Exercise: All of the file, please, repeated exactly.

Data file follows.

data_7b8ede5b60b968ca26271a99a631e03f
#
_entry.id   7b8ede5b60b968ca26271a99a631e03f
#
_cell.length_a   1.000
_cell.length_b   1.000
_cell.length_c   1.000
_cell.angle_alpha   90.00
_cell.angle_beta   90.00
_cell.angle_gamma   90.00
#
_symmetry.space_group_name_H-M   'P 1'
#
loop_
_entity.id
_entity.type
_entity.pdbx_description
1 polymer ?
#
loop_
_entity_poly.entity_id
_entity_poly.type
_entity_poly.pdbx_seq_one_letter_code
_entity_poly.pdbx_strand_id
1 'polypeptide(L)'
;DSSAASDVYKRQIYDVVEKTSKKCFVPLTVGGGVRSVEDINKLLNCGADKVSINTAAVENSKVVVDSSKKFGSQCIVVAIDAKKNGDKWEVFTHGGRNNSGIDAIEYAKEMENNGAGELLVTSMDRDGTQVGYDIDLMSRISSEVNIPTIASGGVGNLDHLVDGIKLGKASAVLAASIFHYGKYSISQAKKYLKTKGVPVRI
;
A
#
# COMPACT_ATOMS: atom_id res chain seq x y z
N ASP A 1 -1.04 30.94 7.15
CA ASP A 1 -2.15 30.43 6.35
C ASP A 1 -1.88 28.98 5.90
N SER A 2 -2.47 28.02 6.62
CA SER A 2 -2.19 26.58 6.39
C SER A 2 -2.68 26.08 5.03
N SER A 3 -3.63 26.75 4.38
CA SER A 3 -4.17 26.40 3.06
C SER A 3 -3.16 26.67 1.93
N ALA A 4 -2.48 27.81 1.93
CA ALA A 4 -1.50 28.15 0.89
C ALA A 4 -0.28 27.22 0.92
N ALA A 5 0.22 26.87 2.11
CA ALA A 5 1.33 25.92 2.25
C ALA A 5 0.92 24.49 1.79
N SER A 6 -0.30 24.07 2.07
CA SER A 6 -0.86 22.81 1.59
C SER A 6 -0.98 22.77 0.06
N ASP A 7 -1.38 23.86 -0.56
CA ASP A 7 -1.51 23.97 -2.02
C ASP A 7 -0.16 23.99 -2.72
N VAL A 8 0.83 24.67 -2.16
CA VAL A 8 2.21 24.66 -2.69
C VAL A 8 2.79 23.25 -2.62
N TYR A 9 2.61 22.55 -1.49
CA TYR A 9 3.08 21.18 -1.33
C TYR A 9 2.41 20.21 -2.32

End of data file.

data_7b8ede5b60b968ca26271a99a631e03f
#
_entry.id   7b8ede5b60b968ca26271a99a631e03f
#
_cell.length_a   1.000
_cell.length_b   1.000
_cell.length_c   1.000
_cell.angle_alpha   90.00
_cell.angle_beta   90.00
_cell.angle_gamma   90.00
#
_symmetry.space_group_name_H-M   'P 1'
#
loop_
_entity.id
_entity.type
_entity.pdbx_description
1 polymer ?
#
loop_
_entity_poly.entity_id
_entity_poly.type
_entity_poly.pdbx_seq_one_letter_code
_entity_poly.pdbx_strand_id
1 'polypeptide(L)'
;DSSAASDVYKRQIYDVVEKTSKKCFVPLTVGGGVRSVEDINKLLNCGADKVSINTAAVENSKVVVDSSKKFGSQCIVVAIDAKKNGDKWEVFTHGGRNNSGIDAIEYAKEMENNGAGELLVTSMDRDGTQVGYDIDLMSRISSEVNIPTIASGGVGNLDHLVDGIKLGKASAVLAASIFHYGKYSISQAKKYLKTKGVPVRI
;
A
#
# COMPACT_ATOMS: atom_id res chain seq x y z
N ASP A 1 -1.04 30.94 7.15
CA ASP A 1 -2.15 30.43 6.35
C ASP A 1 -1.88 28.98 5.90
N SER A 2 -2.47 28.02 6.62
CA SER A 2 -2.19 26.58 6.39
C SER A 2 -2.68 26.08 5.03
N SER A 3 -3.63 26.75 4.38
CA SER A 3 -4.17 26.40 3.06
C SER A 3 -3.16 26.67 1.93
N ALA A 4 -2.48 27.81 1.93
CA ALA A 4 -1.50 28.15 0.89
C ALA A 4 -0.28 27.22 0.92
N ALA A 5 0.22 26.87 2.11
CA ALA A 5 1.33 25.92 2.25
C ALA A 5 0.92 24.49 1.79
N SER A 6 -0.30 24.07 2.07
CA SER A 6 -0.86 22.81 1.59
C SER A 6 -0.98 22.77 0.06
N ASP A 7 -1.38 23.86 -0.56
CA ASP A 7 -1.51 23.97 -2.02
C ASP A 7 -0.16 23.99 -2.72
N VAL A 8 0.83 24.67 -2.16
CA VAL A 8 2.21 24.66 -2.69
C VAL A 8 2.79 23.25 -2.62
N TYR A 9 2.61 22.55 -1.49
CA TYR A 9 3.08 21.18 -1.33
C TYR A 9 2.41 20.21 -2.32